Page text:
FHA refi for debt consolidation? Exercise caution!

by Gina Pogol
February 4th, 2011

FHA’s underwriting guidelines make it clear that the agency is not a fan of debt consolidation financing. The FHA’s handbook states, “Cash-out refinances for debt consolidation represent considerable risk, especially if the borrowers have not had an attendant increase in income. Such transactions must be carefully evaluated.”

Why does FHA consider cash-out refis for debt consolidation so risky? The borrower could be lowering his or her total outgo by hundreds of dollars by replacing high-interest consumer debt with low interest mortgage debt. And the homeowner’s cash flow could be increased further if the mortgage interest is tax-deductible. So why the knock on debt consolidation?

The sad fact is that 75 percent of debtors who pay off their debts with consolidation loans turn right around and max out their credit lines again. This leaves them in worse trouble than before and at greater risk of default on mortgages and other debt. By taking the relatively easy option of wrapping their consumer debt into a home loan, the borrowers don’t get in the habit of living more frugally.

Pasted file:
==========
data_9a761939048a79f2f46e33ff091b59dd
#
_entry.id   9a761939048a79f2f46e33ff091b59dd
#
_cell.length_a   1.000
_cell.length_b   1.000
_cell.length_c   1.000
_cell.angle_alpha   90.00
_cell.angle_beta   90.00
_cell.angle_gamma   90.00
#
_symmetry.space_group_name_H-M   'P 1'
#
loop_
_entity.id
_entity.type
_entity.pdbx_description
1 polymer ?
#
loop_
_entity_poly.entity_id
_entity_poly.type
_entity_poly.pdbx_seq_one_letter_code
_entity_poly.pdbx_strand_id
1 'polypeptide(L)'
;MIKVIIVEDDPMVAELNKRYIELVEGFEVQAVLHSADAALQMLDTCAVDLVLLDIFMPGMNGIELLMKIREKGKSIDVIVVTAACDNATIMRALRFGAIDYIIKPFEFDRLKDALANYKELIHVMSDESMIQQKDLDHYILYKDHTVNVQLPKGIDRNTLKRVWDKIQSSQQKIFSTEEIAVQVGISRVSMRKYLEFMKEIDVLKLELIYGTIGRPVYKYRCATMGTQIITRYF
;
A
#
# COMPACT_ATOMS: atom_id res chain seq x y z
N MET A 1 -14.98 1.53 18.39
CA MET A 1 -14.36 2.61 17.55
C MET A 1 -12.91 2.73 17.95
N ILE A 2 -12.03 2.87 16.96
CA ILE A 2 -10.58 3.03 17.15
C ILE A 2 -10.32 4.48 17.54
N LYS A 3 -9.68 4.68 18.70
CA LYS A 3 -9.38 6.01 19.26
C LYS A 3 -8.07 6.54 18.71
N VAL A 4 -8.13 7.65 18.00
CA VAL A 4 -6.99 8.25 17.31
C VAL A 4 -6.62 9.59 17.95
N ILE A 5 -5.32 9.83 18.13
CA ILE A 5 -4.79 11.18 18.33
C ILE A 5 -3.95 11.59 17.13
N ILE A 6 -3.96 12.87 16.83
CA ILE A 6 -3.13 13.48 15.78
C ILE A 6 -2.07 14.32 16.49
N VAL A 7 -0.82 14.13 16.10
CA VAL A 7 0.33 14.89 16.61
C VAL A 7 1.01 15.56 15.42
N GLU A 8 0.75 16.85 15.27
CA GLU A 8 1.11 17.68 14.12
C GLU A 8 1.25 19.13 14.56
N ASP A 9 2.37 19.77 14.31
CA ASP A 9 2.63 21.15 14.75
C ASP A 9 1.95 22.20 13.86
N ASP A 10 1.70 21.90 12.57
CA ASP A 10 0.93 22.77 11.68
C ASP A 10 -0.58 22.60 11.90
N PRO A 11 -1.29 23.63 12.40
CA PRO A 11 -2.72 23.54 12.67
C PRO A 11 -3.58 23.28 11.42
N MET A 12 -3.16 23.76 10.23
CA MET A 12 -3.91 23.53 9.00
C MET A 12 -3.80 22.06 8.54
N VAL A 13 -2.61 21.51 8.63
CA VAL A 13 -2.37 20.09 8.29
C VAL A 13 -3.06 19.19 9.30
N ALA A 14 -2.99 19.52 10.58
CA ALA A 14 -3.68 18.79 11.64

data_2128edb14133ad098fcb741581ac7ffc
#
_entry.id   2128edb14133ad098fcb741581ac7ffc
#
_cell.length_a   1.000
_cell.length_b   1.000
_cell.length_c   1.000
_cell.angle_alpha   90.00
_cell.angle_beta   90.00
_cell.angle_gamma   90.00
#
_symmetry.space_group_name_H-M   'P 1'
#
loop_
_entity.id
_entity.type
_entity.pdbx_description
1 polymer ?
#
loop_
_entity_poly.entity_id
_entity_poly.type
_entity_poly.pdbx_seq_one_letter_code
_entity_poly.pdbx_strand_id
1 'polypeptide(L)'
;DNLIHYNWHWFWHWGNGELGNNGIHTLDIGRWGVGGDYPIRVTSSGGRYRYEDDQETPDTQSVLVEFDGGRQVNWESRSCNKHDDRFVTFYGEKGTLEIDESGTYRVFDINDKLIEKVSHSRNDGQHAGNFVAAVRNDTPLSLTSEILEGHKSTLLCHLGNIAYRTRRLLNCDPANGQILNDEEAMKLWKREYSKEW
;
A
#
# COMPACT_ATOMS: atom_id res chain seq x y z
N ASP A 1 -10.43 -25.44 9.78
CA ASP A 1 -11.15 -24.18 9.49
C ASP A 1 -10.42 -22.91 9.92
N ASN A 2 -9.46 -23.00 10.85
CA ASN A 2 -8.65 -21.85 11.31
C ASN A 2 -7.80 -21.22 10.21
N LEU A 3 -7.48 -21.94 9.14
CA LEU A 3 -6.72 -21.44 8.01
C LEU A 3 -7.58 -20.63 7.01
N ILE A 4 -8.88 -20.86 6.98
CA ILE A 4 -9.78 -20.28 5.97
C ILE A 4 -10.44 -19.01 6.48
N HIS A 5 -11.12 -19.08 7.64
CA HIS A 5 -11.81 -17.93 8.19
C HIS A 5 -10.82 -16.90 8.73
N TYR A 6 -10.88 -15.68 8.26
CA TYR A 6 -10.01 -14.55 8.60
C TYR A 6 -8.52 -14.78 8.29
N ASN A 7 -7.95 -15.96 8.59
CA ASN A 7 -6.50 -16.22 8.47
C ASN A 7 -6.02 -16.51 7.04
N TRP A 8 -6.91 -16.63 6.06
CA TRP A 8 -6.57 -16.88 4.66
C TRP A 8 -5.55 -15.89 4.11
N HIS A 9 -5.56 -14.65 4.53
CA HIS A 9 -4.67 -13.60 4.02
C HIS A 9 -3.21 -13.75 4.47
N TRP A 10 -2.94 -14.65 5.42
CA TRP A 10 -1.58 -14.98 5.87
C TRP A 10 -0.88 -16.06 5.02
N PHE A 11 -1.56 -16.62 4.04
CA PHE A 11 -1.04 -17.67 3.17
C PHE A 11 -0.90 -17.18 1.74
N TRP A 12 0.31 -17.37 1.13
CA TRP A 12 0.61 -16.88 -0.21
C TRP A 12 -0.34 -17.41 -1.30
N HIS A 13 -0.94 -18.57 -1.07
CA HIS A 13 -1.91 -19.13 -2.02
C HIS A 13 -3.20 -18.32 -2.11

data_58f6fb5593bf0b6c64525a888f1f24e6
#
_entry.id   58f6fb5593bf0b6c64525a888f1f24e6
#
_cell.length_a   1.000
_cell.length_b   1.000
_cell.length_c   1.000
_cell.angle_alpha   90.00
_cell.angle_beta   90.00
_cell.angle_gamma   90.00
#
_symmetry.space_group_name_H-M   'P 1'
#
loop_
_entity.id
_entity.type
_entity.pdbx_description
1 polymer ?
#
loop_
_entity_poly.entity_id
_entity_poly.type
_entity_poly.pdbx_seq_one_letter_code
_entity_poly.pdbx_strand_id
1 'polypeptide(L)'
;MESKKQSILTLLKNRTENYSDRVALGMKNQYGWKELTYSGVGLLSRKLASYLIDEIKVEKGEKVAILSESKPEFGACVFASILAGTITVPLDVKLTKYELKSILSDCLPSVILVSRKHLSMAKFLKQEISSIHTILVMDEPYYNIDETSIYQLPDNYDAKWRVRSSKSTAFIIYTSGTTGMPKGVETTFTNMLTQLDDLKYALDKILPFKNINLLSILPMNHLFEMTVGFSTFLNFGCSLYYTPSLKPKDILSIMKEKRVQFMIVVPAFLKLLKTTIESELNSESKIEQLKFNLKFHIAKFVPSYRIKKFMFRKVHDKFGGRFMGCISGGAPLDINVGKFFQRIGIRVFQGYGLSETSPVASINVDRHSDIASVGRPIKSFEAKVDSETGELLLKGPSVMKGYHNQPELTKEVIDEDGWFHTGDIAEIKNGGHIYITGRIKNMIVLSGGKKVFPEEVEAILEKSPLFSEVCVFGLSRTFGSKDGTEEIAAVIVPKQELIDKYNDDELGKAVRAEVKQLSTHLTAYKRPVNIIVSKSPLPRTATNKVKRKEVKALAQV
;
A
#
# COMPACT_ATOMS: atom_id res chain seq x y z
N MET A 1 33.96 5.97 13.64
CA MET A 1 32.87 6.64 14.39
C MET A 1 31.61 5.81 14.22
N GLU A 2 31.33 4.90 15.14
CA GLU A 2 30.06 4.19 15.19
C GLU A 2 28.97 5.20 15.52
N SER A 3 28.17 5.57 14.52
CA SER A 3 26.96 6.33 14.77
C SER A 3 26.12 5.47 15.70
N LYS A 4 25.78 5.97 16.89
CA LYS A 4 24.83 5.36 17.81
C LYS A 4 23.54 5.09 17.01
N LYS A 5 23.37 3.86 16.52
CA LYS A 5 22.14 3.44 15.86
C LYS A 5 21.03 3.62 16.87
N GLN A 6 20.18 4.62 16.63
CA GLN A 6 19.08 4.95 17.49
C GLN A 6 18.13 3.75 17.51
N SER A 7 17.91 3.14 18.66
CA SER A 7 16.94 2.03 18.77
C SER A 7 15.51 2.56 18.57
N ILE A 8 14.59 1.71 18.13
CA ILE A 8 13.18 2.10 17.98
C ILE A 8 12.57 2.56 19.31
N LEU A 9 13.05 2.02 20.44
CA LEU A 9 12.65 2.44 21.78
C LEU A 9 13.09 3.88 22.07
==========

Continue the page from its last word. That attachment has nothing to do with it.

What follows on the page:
How can you be one of the 25 percent who successfully consolidate their debts and pay them off?

Pay off debt, don’t  accrue more

First, make sure that you are a good candidate for debt consolidation with a home mortgage. Once you execute that refinance, your unsecured debt, which could be discharged in a bankruptcy filing, becomes secured by your home. If you find yourself unable to make your mortgage payment, you lose your home. So if your health, job, or marriage are less than secure, you might want to keep bankruptcy as an option.

Second, decide if your debt problem is serious enough to warrant consolidation. If you just owe a few thousand and are making all of your payments on time, credit counseling and a debt management plan may be all that you need. If you could get free of your debt in three or four years, that might be a better solution — by rolling your debt into an FHA refinance, you’ll have it with you for 30 years! But if you refinance your home mortgage to a lower mortgage rate and payment, taking the money you save each month and putting it toward debt repayment may be all you need to get out of the woods.

Third, get some help from a non-profit credit counselor.  A good credit counselor will show you how to budget and save money.  You’ll probably be asked to close out or cut up your credit cards (keeping one for emergencies only). Being accountable to someone is a proven strategy, and you will need someone to keep you on the rails once you consolidate debt.

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